Admittedly, it might be harder for couples to resolve complex issues by themselves in this divorce process. However, as long as the couple and mediator agree, other neutral third parties, like financial professionals, may also be brought in to help.
Couples may also engage in independent counsel with their own lawyers outside of mediation sessions.
In Which Circumstances Is Collaborative Divorce a Better Solution?
Collaborative divorces are a mix between traditional divorce and mediation. It’s a good divorce method for those who want to avoid litigation while also having the security of a consulting lawyer.
It’s better to undergo collaborative divorce vs mediation if couples want a legal advocate without going to court. Other professionals, like custody specialists, can also play a role in this process.
Thanks to that, this divorce process can handle more complex cases better than mediation.
Both parties and their respective collaborative divorce lawyer will need to sign a contract that commits them to be cooperative, low conflict, and candid in negotiations.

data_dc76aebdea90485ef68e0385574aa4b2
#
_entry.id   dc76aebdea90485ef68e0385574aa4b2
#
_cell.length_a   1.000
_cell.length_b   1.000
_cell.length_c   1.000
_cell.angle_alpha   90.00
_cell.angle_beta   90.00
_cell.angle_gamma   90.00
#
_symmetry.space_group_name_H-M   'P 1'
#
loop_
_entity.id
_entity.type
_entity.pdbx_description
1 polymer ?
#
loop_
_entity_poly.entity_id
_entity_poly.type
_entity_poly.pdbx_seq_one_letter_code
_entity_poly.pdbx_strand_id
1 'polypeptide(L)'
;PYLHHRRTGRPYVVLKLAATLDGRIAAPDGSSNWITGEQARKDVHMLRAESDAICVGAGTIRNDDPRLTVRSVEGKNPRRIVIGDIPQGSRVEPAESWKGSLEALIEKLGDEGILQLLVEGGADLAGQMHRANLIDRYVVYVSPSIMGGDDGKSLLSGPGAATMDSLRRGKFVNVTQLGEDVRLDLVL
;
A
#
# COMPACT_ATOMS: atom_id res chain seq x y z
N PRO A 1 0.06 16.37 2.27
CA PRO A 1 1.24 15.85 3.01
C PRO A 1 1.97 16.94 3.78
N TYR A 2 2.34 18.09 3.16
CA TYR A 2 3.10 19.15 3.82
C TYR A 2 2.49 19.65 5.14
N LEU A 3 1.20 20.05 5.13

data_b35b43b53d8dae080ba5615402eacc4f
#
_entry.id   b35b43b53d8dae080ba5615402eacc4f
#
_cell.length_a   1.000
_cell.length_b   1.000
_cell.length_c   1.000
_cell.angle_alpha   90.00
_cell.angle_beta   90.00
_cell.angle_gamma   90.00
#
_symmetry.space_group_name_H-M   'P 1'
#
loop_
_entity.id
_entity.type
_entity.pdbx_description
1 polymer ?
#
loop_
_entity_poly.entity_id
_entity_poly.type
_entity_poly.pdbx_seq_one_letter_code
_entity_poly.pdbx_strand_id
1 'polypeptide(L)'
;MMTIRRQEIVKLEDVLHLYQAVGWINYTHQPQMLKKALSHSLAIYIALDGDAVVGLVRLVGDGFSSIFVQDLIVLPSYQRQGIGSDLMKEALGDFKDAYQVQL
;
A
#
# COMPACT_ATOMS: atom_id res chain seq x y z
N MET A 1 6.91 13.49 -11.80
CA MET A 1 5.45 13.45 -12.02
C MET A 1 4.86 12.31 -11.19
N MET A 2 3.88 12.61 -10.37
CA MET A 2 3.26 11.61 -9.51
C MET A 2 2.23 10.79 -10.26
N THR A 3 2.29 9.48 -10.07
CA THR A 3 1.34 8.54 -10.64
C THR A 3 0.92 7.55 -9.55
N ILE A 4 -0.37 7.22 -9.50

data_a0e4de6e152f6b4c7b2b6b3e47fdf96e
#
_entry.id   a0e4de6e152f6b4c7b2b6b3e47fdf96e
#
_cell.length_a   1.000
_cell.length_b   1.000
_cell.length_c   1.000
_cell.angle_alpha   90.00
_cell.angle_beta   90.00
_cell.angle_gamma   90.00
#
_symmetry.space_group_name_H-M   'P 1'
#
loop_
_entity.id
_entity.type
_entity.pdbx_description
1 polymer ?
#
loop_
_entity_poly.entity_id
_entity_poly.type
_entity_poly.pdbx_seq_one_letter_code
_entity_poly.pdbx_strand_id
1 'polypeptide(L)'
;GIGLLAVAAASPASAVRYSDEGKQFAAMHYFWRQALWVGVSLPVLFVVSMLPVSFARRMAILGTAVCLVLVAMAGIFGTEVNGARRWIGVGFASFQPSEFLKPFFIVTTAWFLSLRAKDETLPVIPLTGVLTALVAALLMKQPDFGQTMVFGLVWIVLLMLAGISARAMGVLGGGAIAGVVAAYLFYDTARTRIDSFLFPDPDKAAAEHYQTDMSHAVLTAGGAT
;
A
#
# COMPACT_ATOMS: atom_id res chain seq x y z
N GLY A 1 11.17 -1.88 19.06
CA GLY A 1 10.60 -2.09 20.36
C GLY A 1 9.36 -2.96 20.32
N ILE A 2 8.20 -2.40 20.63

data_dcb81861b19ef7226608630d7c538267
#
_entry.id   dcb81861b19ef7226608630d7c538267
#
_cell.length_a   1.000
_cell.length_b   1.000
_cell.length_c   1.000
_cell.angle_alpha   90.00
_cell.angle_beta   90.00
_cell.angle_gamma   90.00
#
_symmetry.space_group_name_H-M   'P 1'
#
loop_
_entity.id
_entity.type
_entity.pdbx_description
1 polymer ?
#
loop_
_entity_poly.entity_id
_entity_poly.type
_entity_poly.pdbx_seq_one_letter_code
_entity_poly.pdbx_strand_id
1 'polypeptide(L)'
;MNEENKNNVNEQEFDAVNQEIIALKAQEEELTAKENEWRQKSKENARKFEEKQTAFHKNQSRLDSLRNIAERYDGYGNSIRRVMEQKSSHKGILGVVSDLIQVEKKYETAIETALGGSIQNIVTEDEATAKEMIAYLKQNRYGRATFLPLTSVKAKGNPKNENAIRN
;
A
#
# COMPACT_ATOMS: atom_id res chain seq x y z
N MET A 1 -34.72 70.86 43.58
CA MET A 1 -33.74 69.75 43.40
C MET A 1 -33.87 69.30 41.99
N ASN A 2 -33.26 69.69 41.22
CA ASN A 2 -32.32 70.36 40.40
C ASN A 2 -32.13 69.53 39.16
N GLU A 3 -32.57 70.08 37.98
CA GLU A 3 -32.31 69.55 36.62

A breakdown in collaborative divorces means the couple will need to file a divorce petition for litigation.
Addressing Power Imbalances
A collaborative divorce vs mediation can also be better if there’s a power imbalance between the couple — such as when there’s domestic violence. That’s because collaborative attorneys act with the client’s best interests in mind.
As such, the “inferior” spouse won’t be taken advantage of since collaborative divorce aims to be as fair as possible, and their attorney will ensure that.
Lawsuits are also actually less likely to happen during collaborative divorces. That’s because the presence of attorneys lowers the chances of competition between the couple as well.
Since each party hires its own divorce attorney, they each get legal guidance that’s tailored to their situation.